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The beauty of St. Thomas and its sister islands has attracted a cadre of professionally trained chefs who know their way around fresh fish and local fruits. You can dine on terrific cheap local dishes such as goat water (a spicy stew) and fungi (a cornmeal side dish that's similar to polenta) as well as imports that include hot pastrami sandwiches and raspberries in crème fraîche. Restaurants
are spread all over the island, although fewer are found on the west and northwest parts of the island. Most restaurants out of town are easily accessible by taxi and have ample parking. If you dine in Charlotte Amalie, take a taxi. Parking close to restaurants can be difficult to find, and walking around after dark isn't always safe.
If your accommodations have a kitchen and you plan to cook, there's good variety in St. Thomas's mainland-style supermarkets. Just be prepared for grocery prices that are about 20% to 30% higher than those in the United States. As for drinking, a beer in a bar that's not part of a hotel will cost between $5 and $6 and a piña colada $8 or more.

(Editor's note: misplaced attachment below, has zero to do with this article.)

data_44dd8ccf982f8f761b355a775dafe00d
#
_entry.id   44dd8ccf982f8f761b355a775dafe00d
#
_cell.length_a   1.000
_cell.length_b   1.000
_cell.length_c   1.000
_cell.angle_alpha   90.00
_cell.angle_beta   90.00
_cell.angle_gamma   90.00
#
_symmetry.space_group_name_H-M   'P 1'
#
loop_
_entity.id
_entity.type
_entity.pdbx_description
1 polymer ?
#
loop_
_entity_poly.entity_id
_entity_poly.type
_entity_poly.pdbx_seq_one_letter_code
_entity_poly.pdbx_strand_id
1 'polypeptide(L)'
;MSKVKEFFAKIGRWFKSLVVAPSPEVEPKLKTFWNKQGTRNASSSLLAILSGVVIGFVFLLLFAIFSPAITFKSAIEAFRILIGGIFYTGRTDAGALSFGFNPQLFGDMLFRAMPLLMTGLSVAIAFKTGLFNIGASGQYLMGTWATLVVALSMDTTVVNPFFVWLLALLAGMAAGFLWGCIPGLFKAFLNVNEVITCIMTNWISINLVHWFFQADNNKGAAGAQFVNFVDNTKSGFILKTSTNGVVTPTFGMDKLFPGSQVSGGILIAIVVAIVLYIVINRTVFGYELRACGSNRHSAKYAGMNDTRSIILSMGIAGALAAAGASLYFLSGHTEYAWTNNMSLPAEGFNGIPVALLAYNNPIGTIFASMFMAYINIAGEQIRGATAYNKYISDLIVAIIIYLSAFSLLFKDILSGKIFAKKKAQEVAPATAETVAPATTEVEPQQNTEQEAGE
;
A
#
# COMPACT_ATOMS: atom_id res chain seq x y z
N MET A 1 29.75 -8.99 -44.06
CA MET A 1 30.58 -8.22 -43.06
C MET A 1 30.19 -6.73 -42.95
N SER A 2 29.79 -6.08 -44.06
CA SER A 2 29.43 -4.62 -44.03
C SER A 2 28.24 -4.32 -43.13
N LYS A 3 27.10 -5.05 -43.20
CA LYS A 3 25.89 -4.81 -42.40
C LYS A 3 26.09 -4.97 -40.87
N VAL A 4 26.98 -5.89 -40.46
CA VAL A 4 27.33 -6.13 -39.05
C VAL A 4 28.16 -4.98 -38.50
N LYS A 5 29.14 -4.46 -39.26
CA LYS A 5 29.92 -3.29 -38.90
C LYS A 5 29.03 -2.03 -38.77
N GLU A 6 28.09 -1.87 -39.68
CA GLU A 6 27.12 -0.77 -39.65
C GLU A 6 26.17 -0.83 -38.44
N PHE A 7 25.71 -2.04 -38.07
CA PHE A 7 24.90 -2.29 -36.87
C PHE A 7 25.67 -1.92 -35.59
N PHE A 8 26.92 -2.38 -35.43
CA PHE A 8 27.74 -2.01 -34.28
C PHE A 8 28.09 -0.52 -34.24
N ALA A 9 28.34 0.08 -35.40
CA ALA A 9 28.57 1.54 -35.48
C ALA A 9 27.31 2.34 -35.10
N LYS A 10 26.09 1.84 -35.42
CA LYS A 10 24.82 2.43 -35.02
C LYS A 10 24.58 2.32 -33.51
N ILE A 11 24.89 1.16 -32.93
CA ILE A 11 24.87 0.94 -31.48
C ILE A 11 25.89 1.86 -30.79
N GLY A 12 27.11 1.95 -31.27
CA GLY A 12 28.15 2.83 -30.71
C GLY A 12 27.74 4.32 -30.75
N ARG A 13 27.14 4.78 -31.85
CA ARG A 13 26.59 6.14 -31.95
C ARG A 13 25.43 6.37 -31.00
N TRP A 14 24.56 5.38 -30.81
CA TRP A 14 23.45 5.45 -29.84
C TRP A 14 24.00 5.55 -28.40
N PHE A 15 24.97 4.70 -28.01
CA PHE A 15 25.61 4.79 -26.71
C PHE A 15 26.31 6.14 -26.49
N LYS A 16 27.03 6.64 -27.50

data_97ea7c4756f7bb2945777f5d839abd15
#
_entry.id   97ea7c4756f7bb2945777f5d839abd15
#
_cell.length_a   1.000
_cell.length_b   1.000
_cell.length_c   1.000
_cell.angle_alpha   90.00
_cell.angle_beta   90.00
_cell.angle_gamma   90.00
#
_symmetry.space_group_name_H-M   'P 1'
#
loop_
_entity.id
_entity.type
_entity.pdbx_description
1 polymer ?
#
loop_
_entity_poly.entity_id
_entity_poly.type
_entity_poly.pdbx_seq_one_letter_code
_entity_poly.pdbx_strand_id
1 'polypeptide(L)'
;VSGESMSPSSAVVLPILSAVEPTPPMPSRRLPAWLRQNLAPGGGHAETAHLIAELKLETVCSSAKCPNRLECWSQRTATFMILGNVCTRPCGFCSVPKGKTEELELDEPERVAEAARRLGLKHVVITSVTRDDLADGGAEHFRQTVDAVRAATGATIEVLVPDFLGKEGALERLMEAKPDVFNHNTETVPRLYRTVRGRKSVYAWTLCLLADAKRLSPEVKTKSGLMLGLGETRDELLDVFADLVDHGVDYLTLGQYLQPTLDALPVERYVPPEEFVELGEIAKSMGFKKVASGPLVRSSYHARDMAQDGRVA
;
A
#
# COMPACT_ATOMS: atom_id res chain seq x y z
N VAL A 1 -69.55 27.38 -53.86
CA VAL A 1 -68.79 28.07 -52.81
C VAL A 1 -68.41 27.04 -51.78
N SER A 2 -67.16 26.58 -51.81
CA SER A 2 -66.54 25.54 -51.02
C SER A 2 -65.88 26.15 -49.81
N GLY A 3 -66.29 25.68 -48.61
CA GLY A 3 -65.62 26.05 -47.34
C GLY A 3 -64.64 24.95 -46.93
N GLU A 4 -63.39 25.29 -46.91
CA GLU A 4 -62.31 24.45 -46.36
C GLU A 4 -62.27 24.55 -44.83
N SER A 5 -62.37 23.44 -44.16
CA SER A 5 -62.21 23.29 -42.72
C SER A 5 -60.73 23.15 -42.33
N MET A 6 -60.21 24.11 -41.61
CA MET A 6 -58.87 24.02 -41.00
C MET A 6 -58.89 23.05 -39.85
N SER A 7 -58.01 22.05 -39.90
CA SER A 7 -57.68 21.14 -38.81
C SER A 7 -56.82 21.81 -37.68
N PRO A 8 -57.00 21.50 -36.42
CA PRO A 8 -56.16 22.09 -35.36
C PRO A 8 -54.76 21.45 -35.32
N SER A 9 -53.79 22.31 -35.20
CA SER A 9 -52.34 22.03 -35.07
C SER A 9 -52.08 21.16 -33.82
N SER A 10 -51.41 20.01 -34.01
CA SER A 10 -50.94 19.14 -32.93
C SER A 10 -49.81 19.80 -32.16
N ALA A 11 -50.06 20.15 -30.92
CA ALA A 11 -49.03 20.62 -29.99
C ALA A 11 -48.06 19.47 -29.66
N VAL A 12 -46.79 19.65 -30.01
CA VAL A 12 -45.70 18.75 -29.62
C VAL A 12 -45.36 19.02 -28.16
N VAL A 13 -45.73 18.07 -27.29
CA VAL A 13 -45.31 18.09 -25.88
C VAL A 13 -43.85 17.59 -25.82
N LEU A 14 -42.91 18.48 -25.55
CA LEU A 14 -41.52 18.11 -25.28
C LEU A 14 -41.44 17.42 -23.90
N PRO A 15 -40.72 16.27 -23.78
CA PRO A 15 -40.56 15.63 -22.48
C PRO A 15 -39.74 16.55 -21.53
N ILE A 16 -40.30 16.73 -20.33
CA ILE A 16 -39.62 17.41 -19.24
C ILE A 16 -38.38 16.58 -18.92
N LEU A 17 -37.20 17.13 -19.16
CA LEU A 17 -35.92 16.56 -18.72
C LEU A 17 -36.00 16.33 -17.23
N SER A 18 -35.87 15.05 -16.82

What to Wear: Dining on St. Thomas is informal. Few restaurants require a jacket and tie. Still, at dinner in the snazzier places shorts and T-shirts are inappropriate; men would do well to wear slacks and a shirt with buttons. Dress codes on St. Thomas rarely require women to wear skirts, but you can never go wrong with something flowing.